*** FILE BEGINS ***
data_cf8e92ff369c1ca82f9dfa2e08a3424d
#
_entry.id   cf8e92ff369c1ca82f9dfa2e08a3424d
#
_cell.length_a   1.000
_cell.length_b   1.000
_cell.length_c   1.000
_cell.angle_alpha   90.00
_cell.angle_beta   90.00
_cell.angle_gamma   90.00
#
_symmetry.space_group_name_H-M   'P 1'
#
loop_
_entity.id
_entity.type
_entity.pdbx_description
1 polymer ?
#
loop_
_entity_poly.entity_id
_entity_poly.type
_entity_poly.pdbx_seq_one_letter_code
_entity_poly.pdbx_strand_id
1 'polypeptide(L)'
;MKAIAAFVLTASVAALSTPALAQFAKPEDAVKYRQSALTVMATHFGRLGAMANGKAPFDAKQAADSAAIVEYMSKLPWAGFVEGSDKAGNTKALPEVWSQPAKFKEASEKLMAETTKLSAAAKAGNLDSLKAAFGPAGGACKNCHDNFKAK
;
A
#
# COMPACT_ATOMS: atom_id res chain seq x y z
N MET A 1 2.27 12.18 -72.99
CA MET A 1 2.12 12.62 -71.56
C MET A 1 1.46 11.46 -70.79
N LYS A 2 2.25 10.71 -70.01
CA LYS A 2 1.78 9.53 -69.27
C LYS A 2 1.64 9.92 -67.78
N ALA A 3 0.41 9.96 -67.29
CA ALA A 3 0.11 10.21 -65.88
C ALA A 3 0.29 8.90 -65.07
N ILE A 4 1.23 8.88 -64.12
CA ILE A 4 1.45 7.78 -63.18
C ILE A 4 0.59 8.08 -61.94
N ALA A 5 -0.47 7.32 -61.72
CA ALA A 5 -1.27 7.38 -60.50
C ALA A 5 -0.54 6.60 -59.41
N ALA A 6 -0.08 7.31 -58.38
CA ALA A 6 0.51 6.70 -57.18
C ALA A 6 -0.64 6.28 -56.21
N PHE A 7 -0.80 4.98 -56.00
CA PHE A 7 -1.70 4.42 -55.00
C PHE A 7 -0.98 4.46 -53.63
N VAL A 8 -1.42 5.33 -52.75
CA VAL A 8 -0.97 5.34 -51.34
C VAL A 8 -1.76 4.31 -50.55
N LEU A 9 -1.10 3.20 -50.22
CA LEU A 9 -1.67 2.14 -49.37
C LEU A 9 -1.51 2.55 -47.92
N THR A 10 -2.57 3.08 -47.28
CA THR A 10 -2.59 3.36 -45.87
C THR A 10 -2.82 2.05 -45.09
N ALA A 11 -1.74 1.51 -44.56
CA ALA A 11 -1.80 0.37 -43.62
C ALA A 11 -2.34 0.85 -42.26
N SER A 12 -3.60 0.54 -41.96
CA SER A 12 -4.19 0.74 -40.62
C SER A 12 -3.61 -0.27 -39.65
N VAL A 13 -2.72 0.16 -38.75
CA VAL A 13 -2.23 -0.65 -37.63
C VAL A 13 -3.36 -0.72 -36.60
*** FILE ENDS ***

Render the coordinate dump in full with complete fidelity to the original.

data_cf8e92ff369c1ca82f9dfa2e08a3424d
#
_entry.id   cf8e92ff369c1ca82f9dfa2e08a3424d
#
_cell.length_a   1.000
_cell.length_b   1.000
_cell.length_c   1.000
_cell.angle_alpha   90.00
_cell.angle_beta   90.00
_cell.angle_gamma   90.00
#
_symmetry.space_group_name_H-M   'P 1'
#
loop_
_entity.id
_entity.type
_entity.pdbx_description
1 polymer ?
#
loop_
_entity_poly.entity_id
_entity_poly.type
_entity_poly.pdbx_seq_one_letter_code
_entity_poly.pdbx_strand_id
1 'polypeptide(L)'
;MKAIAAFVLTASVAALSTPALAQFAKPEDAVKYRQSALTVMATHFGRLGAMANGKAPFDAKQAADSAAIVEYMSKLPWAGFVEGSDKAGNTKALPEVWSQPAKFKEASEKLMAETTKLSAAAKAGNLDSLKAAFGPAGGACKNCHDNFKAK
;
A
#
# COMPACT_ATOMS: atom_id res chain seq x y z
N MET A 1 2.27 12.18 -72.99
CA MET A 1 2.12 12.62 -71.56
C MET A 1 1.46 11.46 -70.79
N LYS A 2 2.25 10.71 -70.01
CA LYS A 2 1.78 9.53 -69.27
C LYS A 2 1.64 9.92 -67.78
N ALA A 3 0.41 9.96 -67.29
CA ALA A 3 0.11 10.21 -65.88
C ALA A 3 0.29 8.90 -65.07
N ILE A 4 1.23 8.88 -64.12
CA ILE A 4 1.45 7.78 -63.18
C ILE A 4 0.59 8.08 -61.94
N ALA A 5 -0.47 7.32 -61.72
CA ALA A 5 -1.27 7.38 -60.50
C ALA A 5 -0.54 6.60 -59.41
N ALA A 6 -0.08 7.31 -58.38
CA ALA A 6 0.51 6.70 -57.18
C ALA A 6 -0.64 6.28 -56.21
N PHE A 7 -0.80 4.98 -56.00
CA PHE A 7 -1.70 4.42 -55.00
C PHE A 7 -0.98 4.46 -53.63
N VAL A 8 -1.42 5.33 -52.75
CA VAL A 8 -0.97 5.34 -51.34
C VAL A 8 -1.76 4.31 -50.55
N LEU A 9 -1.10 3.20 -50.22
CA LEU A 9 -1.67 2.14 -49.37
C LEU A 9 -1.51 2.55 -47.92
N THR A 10 -2.57 3.08 -47.28
CA THR A 10 -2.59 3.36 -45.87
C THR A 10 -2.82 2.05 -45.09
N ALA A 11 -1.74 1.51 -44.56
CA ALA A 11 -1.80 0.37 -43.62
C ALA A 11 -2.34 0.85 -42.26
N SER A 12 -3.60 0.54 -41.96
CA SER A 12 -4.19 0.74 -40.62
C SER A 12 -3.61 -0.27 -39.65
N VAL A 13 -2.72 0.16 -38.75
CA VAL A 13 -2.23 -0.65 -37.63
C VAL A 13 -3.36 -0.72 -36.60